Depth in the Shallows

Month: October, 2016

You’re Fired!


Jingo by Terry Pratchett

Terry Pratchett (1948-2015), was a prolific British author largely known for his famed Discworld series of forty-one fantasy novels. Combining quirky characters and wicked wit, Pratchett created a universe of the scientific, the strange and the silly. But always lurking below the surface are zany observations and truths that give his books staying power. In this novel, the twenty-first of the series, Pratchett explores numerous themes, both scientific and social. And as always, he does it with humor.

The quote below is a funny riff on the old “feed a man a fish” bit. But think about it. Many times in our lives, we are warmed by a person, place, or experience. For those who are awake to life, not deadened by routine and technology, who are on fire with wonder, the fire is always burning. And near the end, as our flame diminishes, we still burn hot. In that, we continue to be a source of light and heat for all, even after our death. I must advise, as to Pratchett’s quote, do not try it at home.


“Build a man a fire, and he’ll be warm for a day. Set a man on fire, and he’ll be warm for the rest of his life.”


Of Arms And The Man

A Man At Arms

European Etchings Of John Taylor Arms

American etcher, John Taylor Arms (1887-1953), studied architecture and law before settling into a career as a graphic artist. Known primarily as an etcher of the Gothic Revival in art and architecture in the early 20th century, Arms reached the height of his power in a series of etchings of Gothic churches in Europe. He began by sketching a cathedral on paper and taking notes. Arms then spent hundreds, often thousands, of hours etching the image onto a copper plate with a fine tip sewing needle. He then made prints in ink (he occasionally used aquatint). Arms captured intricate details in each piece. The best way to view one of his prints is with a magnifying glass. You will have a new appreciation for his work.

Arms believed Gothic art and architecture united both form and faith. Ben Bassham said, “Arms believed art consisted of two elements–spiritual meaning and technique. He never doubted that the spiritual content was the most important…”

The image below is called In Memoriam. It is the north portal of Chartres Cathedral, “the most perfect part of the most perfect church in the world,” according to the artist. Arms etched the image in memory of his mother-in-law. I’d say he liked her very much.





Finding Wonder In A World Bored By Entertainment

The Philosophical Act by Josef Pieper

Ever wonder? I mean truly wonder? To see something, to think something, as if for the first time? To see something in its common strangeness.  To slow down in mind and body, and engage the fullness of your senses in the moment and place? To simply be as you see a thing and wonder that it is? This is a poor attempt to get at wonder. In the Catholic tradition, wonder (and awe) is a gift of the Holy Spirit. But you needn’t be Catholic to wonder. You need only be human (although I reserve the argument that to be the latter truly is to be the former).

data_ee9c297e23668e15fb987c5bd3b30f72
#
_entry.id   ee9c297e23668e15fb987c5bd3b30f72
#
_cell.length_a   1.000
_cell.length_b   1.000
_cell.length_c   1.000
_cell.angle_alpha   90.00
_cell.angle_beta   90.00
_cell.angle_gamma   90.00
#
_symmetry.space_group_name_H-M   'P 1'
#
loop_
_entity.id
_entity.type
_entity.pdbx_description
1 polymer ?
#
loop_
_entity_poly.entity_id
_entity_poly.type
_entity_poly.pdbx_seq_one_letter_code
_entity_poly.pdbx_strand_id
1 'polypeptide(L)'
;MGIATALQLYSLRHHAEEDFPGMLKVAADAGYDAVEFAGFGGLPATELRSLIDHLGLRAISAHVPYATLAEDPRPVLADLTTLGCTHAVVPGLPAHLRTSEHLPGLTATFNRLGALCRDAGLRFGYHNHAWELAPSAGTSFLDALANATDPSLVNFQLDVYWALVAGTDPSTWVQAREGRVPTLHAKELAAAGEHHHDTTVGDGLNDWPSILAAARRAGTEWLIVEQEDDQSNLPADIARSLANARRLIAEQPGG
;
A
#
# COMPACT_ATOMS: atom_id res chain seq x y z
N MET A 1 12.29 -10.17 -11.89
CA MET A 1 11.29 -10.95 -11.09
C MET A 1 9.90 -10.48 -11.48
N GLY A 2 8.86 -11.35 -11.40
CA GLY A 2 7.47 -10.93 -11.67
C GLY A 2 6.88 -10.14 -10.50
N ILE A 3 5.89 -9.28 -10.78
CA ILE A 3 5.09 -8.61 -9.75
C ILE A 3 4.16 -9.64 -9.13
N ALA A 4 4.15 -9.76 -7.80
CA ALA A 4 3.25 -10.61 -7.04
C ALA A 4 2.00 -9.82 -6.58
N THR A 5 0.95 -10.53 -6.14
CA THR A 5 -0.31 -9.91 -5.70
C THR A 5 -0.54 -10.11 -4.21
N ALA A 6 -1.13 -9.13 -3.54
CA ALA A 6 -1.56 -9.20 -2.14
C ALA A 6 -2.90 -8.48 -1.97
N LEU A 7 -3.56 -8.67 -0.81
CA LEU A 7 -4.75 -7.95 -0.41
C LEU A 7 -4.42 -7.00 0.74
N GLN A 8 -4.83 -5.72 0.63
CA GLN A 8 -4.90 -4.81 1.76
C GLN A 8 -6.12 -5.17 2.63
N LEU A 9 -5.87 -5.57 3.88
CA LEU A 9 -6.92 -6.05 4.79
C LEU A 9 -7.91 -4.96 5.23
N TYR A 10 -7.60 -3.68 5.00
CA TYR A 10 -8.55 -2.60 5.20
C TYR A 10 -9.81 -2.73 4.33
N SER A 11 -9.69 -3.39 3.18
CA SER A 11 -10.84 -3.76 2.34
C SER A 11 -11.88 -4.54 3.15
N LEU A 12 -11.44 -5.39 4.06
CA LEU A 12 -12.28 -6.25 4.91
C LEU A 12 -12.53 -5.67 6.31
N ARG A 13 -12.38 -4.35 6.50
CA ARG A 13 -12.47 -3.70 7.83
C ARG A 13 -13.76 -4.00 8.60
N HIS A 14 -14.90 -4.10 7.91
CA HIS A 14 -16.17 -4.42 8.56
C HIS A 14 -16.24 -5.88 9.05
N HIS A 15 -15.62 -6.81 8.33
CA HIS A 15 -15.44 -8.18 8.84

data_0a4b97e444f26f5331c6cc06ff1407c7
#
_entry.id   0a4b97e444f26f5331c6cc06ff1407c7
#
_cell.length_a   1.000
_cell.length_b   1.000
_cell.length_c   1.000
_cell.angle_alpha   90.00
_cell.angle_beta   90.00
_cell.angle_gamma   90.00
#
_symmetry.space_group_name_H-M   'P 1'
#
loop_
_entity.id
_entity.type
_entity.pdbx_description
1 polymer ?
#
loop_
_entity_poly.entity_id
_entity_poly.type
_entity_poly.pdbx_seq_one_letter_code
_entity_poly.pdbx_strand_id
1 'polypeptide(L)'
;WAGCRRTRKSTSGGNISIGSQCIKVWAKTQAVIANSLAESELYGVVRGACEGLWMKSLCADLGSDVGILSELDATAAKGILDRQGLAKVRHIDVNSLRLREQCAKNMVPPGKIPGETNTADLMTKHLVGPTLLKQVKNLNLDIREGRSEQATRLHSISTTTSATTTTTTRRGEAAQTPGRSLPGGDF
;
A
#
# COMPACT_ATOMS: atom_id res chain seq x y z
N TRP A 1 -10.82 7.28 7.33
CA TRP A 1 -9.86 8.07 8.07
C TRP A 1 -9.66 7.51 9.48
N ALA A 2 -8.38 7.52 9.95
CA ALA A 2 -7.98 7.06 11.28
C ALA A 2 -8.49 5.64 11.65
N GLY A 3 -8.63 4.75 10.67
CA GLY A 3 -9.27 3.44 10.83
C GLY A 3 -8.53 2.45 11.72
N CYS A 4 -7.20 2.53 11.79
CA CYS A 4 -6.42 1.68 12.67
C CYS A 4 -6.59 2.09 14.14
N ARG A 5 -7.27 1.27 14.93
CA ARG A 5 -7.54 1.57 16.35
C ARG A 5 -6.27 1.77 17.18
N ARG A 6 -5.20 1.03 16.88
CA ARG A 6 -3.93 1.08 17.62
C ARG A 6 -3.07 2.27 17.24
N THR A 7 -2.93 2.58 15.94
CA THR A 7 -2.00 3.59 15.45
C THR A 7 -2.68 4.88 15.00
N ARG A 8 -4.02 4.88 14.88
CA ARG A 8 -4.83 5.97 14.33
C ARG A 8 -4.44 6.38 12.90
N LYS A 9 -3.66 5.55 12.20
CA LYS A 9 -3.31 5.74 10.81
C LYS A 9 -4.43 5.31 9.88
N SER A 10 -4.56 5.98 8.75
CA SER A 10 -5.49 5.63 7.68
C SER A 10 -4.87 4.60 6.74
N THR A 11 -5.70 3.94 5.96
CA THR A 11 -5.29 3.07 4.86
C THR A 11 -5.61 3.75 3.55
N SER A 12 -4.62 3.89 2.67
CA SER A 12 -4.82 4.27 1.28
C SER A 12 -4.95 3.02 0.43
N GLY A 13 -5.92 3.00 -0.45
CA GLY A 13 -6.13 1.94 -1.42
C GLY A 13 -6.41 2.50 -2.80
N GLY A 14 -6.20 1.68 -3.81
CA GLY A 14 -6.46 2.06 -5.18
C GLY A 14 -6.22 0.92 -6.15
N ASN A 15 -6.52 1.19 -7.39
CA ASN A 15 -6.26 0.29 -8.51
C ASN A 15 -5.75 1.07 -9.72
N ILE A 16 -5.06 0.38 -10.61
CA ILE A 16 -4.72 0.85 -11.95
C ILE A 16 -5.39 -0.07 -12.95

Why wonder? It is at the essence of our being. It is what Man is made for, to wonder at all that was made for Man. There are times when I see a tree, I mean really see it. I understand what it is, how it forms, how it interacts with other trees, and how it is fitted into the rest of nature. But the longer I really look, the stranger the tree is. The less any knowledge I have about the tree satisfies. It is the mystery of the thing that satisfies by creating a desire to truly know. Stay with me. This is at the heart of each of us in those quiet, solitary moments when we are not trying to be, we just are. In a world that is pelting us with pictures, streaming ads and movies, noise and a never-ending busyness, we need wonder. But we have gotten lazy. And wonder, though the natural state of Man, does not come without effort. Certainly not when it is buried beneath the debris of a society bent on throwaway entertainments. Our entertainments increase because our boredom increases. Only the desire to know satisfies. And that is wonder. This is not curiosity. It is not just learning about things (and Googling them). These go toward acquiring knowledge. It is the desire to know that gives life to our days, to the things we see, to the mystery of being human. If we have this, the simple things will overwhelm us with wonder.

Josef Pieper, German Catholic Philosopher, was steeped in the teaching of St. Thomas Aquinas. He was, however, a brilliant thinker in his own right. His discussions of leisure and art are accessible and transformative. If you want to see, truly see, read Josef Pieper.

“If someone needs the ‘unusual’ to be moved to astonishment, that person has lost the ability to respond rightly to the wondrous, the mirandum, of being. The hunger for the sensational, posing, as it may, in ‘bohemian garb,’ is an unmistakable sign of the loss of the true power of wonder, for a bourgeois-ized humanity.”

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